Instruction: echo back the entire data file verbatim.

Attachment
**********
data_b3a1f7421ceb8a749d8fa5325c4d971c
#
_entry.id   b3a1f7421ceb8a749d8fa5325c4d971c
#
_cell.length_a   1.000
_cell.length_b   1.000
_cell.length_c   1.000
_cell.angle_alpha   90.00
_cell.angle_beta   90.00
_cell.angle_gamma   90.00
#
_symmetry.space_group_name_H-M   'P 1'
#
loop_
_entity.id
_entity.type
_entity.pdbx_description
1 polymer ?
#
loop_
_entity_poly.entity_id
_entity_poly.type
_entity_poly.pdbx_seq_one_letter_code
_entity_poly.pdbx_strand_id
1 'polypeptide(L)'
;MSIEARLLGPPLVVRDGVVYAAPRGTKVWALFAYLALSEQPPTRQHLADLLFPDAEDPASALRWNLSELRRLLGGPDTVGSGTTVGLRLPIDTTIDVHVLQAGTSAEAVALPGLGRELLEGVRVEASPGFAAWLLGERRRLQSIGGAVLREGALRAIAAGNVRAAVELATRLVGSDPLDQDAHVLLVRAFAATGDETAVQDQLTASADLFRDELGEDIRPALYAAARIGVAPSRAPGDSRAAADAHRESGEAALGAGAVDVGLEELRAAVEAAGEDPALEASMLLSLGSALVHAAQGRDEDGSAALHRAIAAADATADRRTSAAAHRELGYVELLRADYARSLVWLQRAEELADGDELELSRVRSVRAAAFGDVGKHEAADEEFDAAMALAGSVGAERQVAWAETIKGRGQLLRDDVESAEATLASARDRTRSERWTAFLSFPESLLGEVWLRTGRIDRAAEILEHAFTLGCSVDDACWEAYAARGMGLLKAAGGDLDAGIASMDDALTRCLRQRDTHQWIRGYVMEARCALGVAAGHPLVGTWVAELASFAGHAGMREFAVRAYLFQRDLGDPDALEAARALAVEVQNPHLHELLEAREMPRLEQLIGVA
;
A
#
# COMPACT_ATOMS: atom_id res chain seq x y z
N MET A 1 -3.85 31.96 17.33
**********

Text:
data_b3a1f7421ceb8a749d8fa5325c4d971c
#
_entry.id   b3a1f7421ceb8a749d8fa5325c4d971c
#
_cell.length_a   1.000
_cell.length_b   1.000
_cell.length_c   1.000
_cell.angle_alpha   90.00
_cell.angle_beta   90.00
_cell.angle_gamma   90.00
#
_symmetry.space_group_name_H-M   'P 1'
#
loop_
_entity.id
_entity.type
_entity.pdbx_description
1 polymer ?
#
loop_
_entity_poly.entity_id
_entity_poly.type
_entity_poly.pdbx_seq_one_letter_code
_entity_poly.pdbx_strand_id
1 'polypeptide(L)'
;MSIEARLLGPPLVVRDGVVYAAPRGTKVWALFAYLALSEQPPTRQHLADLLFPDAEDPASALRWNLSELRRLLGGPDTVGSGTTVGLRLPIDTTIDVHVLQAGTSAEAVALPGLGRELLEGVRVEASPGFAAWLLGERRRLQSIGGAVLREGALRAIAAGNVRAAVELATRLVGSDPLDQDAHVLLVRAFAATGDETAVQDQLTASADLFRDELGEDIRPALYAAARIGVAPSRAPGDSRAAADAHRESGEAALGAGAVDVGLEELRAAVEAAGEDPALEASMLLSLGSALVHAAQGRDEDGSAALHRAIAAADATADRRTSAAAHRELGYVELLRADYARSLVWLQRAEELADGDELELSRVRSVRAAAFGDVGKHEAADEEFDAAMALAGSVGAERQVAWAETIKGRGQLLRDDVESAEATLASARDRTRSERWTAFLSFPESLLGEVWLRTGRIDRAAEILEHAFTLGCSVDDACWEAYAARGMGLLKAAGGDLDAGIASMDDALTRCLRQRDTHQWIRGYVMEARCALGVAAGHPLVGTWVAELASFAGHAGMREFAVRAYLFQRDLGDPDALEAARALAVEVQNPHLHELLEAREMPRLEQLIGVA
;
A
#
# COMPACT_ATOMS: atom_id res chain seq x y z
N MET A 1 -3.85 31.96 17.33